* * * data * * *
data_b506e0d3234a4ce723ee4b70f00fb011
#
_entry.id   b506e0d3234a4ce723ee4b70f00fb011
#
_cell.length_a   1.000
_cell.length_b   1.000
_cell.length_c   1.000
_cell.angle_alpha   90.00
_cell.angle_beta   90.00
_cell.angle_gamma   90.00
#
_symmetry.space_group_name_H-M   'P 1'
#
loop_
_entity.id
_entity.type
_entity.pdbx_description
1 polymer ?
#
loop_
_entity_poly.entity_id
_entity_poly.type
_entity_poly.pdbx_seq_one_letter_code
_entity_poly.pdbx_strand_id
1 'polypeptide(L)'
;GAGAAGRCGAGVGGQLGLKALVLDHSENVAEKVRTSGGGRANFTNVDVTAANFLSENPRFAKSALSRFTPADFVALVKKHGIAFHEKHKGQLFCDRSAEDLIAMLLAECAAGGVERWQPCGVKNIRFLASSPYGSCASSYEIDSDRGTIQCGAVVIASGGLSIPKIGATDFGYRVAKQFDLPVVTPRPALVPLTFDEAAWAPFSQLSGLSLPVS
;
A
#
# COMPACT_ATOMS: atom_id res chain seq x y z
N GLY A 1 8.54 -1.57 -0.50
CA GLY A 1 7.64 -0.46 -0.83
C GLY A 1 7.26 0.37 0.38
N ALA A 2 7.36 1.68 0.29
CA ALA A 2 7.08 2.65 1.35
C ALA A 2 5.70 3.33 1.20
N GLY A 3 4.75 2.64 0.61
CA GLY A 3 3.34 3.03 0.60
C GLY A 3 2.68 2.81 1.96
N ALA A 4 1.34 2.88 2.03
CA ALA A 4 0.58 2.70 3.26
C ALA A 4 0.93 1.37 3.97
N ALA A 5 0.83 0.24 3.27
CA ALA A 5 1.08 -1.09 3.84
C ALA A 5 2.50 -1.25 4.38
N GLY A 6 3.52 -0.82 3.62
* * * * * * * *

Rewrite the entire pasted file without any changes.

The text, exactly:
data_b506e0d3234a4ce723ee4b70f00fb011
#
_entry.id   b506e0d3234a4ce723ee4b70f00fb011
#
_cell.length_a   1.000
_cell.length_b   1.000
_cell.length_c   1.000
_cell.angle_alpha   90.00
_cell.angle_beta   90.00
_cell.angle_gamma   90.00
#
_symmetry.space_group_name_H-M   'P 1'
#
loop_
_entity.id
_entity.type
_entity.pdbx_description
1 polymer ?
#
loop_
_entity_poly.entity_id
_entity_poly.type
_entity_poly.pdbx_seq_one_letter_code
_entity_poly.pdbx_strand_id
1 'polypeptide(L)'
;GAGAAGRCGAGVGGQLGLKALVLDHSENVAEKVRTSGGGRANFTNVDVTAANFLSENPRFAKSALSRFTPADFVALVKKHGIAFHEKHKGQLFCDRSAEDLIAMLLAECAAGGVERWQPCGVKNIRFLASSPYGSCASSYEIDSDRGTIQCGAVVIASGGLSIPKIGATDFGYRVAKQFDLPVVTPRPALVPLTFDEAAWAPFSQLSGLSLPVS
;
A
#
# COMPACT_ATOMS: atom_id res chain seq x y z
N GLY A 1 8.54 -1.57 -0.50
CA GLY A 1 7.64 -0.46 -0.83
C GLY A 1 7.26 0.37 0.38
N ALA A 2 7.36 1.68 0.29
CA ALA A 2 7.08 2.65 1.35
C ALA A 2 5.70 3.33 1.20
N GLY A 3 4.75 2.64 0.61
CA GLY A 3 3.34 3.03 0.60
C GLY A 3 2.68 2.81 1.96
N ALA A 4 1.34 2.88 2.03
CA ALA A 4 0.58 2.70 3.26
C ALA A 4 0.93 1.37 3.97
N ALA A 5 0.83 0.24 3.27
CA ALA A 5 1.08 -1.09 3.84
C ALA A 5 2.50 -1.25 4.38
N GLY A 6 3.52 -0.82 3.62